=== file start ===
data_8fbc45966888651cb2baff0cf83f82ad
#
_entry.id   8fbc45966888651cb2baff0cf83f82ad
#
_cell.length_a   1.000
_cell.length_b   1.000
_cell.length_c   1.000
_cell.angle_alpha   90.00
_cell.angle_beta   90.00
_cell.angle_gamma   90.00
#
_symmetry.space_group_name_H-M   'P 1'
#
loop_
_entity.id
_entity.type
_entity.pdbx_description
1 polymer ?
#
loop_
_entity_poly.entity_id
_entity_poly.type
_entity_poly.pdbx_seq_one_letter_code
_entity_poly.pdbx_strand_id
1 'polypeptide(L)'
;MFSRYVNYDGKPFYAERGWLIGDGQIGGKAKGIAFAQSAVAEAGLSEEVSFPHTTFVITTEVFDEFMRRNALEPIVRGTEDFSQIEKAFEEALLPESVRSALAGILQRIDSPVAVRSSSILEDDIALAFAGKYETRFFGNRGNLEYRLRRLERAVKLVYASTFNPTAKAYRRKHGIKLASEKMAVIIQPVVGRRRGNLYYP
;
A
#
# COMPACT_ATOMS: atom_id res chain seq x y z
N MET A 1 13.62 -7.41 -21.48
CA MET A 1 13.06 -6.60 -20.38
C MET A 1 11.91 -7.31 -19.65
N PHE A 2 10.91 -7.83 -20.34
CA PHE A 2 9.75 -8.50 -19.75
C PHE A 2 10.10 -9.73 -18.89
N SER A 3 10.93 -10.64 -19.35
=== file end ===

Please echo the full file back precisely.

data_8fbc45966888651cb2baff0cf83f82ad
#
_entry.id   8fbc45966888651cb2baff0cf83f82ad
#
_cell.length_a   1.000
_cell.length_b   1.000
_cell.length_c   1.000
_cell.angle_alpha   90.00
_cell.angle_beta   90.00
_cell.angle_gamma   90.00
#
_symmetry.space_group_name_H-M   'P 1'
#
loop_
_entity.id
_entity.type
_entity.pdbx_description
1 polymer ?
#
loop_
_entity_poly.entity_id
_entity_poly.type
_entity_poly.pdbx_seq_one_letter_code
_entity_poly.pdbx_strand_id
1 'polypeptide(L)'
;MFSRYVNYDGKPFYAERGWLIGDGQIGGKAKGIAFAQSAVAEAGLSEEVSFPHTTFVITTEVFDEFMRRNALEPIVRGTEDFSQIEKAFEEALLPESVRSALAGILQRIDSPVAVRSSSILEDDIALAFAGKYETRFFGNRGNLEYRLRRLERAVKLVYASTFNPTAKAYRRKHGIKLASEKMAVIIQPVVGRRRGNLYYP
;
A
#
# COMPACT_ATOMS: atom_id res chain seq x y z
N MET A 1 13.62 -7.41 -21.48
CA MET A 1 13.06 -6.60 -20.38
C MET A 1 11.91 -7.31 -19.65
N PHE A 2 10.91 -7.83 -20.34
CA PHE A 2 9.75 -8.50 -19.75
C PHE A 2 10.10 -9.73 -18.89
N SER A 3 10.93 -10.64 -19.35